References: <3D9A6307.1040800@BOGUS.earthlink.net> <_FEm9.97658$S32.firstname.lastname@example.org> <3D9B22E2.email@example.com>
Subject: Re: Anyone using Spice OPUS?
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Date: Thu, 03 Oct 2002 16:23:51 GMT
NNTP-Posting-Date: Thu, 03 Oct 2002 12:23:51 EDT
Organization: Cox Communications
"Christopher R. Carlen" wrote in message
> Mike wrote:
> > "Chris Carlen" wrote in message
> > news:3D9A6307.1040800@BOGUS.earthlink.net...
> >> Hi:
> >> ... I hated the Berkeley SPICE too, because it didn't have command
> >> line editing, which any respectable modern program ought to have at
> >> least, if it dares to be a CLI program in the first place.
> > SPICE has been a CLI program since its inception (maybe before your
> > conception?), long before the advent of cheap terminals that could
> > display anything more than ASCII.
> No, what I'm talking about is editing the commands on the command line,
> like a modern shell such as Bash can do.
Got me there. I only run SPICE in batch mode, not interactively.
Adding an edit window is fairly easy in Windows, and I suspect it's also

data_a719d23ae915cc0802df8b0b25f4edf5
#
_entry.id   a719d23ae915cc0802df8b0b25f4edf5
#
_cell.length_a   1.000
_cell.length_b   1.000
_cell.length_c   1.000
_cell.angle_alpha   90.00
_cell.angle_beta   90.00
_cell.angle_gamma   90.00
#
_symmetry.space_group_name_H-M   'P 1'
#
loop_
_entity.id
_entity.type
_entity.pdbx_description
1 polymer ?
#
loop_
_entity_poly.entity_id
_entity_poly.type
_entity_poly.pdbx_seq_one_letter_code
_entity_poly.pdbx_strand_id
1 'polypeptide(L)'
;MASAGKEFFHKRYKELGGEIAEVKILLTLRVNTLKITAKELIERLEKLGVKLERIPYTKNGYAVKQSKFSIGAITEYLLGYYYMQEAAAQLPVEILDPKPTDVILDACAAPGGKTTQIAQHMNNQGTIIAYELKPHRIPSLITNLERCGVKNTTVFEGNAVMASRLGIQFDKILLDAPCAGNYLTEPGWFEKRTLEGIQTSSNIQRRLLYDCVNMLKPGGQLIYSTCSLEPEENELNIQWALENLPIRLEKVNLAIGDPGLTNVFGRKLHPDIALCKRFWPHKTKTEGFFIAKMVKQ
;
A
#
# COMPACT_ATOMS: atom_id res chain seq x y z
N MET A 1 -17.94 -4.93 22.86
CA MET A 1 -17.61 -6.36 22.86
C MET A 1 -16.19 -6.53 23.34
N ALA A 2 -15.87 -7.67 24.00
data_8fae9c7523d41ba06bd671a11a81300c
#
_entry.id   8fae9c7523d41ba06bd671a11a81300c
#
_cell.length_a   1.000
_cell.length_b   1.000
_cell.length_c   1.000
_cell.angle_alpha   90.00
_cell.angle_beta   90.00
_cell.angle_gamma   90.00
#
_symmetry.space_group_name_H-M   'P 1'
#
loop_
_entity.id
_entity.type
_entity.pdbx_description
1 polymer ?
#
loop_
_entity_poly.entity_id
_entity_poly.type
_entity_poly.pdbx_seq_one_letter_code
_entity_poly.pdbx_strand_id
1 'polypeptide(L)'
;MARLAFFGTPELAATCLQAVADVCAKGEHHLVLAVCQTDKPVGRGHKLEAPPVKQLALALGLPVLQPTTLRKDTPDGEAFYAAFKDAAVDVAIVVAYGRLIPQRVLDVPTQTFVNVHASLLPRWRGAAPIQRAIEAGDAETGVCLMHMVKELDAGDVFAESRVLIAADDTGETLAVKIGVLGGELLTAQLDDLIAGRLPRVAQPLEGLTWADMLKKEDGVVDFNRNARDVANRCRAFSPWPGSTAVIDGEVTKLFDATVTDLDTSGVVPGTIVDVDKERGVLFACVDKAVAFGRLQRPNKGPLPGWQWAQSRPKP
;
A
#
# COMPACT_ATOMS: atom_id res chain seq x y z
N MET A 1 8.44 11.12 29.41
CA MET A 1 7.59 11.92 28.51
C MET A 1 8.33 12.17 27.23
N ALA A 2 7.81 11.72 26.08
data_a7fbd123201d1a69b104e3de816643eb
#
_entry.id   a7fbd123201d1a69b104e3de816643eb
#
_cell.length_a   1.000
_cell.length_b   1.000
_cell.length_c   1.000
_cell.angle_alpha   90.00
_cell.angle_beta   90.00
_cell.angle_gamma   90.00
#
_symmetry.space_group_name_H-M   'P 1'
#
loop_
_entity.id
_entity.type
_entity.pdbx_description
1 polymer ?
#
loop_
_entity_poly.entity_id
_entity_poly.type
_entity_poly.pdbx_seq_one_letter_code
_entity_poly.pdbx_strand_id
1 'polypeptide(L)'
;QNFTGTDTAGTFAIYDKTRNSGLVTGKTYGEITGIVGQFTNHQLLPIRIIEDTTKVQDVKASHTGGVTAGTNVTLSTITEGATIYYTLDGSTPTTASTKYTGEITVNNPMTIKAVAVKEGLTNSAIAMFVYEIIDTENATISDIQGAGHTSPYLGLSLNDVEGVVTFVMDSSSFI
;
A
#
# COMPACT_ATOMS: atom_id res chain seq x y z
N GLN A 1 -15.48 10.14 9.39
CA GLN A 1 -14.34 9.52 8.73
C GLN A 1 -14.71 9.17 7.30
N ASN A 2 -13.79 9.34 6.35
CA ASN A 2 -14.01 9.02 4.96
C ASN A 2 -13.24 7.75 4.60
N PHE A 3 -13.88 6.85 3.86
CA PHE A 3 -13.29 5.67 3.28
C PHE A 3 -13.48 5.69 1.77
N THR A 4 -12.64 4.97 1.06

relatively easy in X if you use one of the toolkits (gtk, Qt, etc). The main
problem is probably (I'm guessing here) that the SPICE you're running is a
console application, not an X app. Still, converting it might be the easiest
way to do what you want without having to write your own interface from
scratch. My experience with Windows is dated, but I was able to build a
"command line application" that opened its own edit window and processed
commands from there. All the basic editing functionality (copy, paste,
delete, insert, overstrike, etc.) was included in the edit window; all I had
to do was instantiate the window, then add hooks for the keystrokes I wanted
to process. One nice thing about this approach was that things like menus
and file open/close/save dialogs were pretty much free. Another nice thing
is that the keystroke trapping interface was well defined and easy to
implement. The programming overhead to implement the "CLI" was actually
quite small - I started with an example program Borland provided, and made
minor modifications over the course of an evening. The executable overhead
was somewhat higher, but it wasn't a bad trade-off: I generated a basic
command line environment in one evening, with only a little coding.
In the case of SPICE, the task could be almost as simple, or it could be
much messier, depending on how well the code is partitioned. If you can
replace the edit functionality as a block, and if the gtk/qt/??? libraries
have something analagous to the edit window, then it shouldn't be a terribly
-- Mike --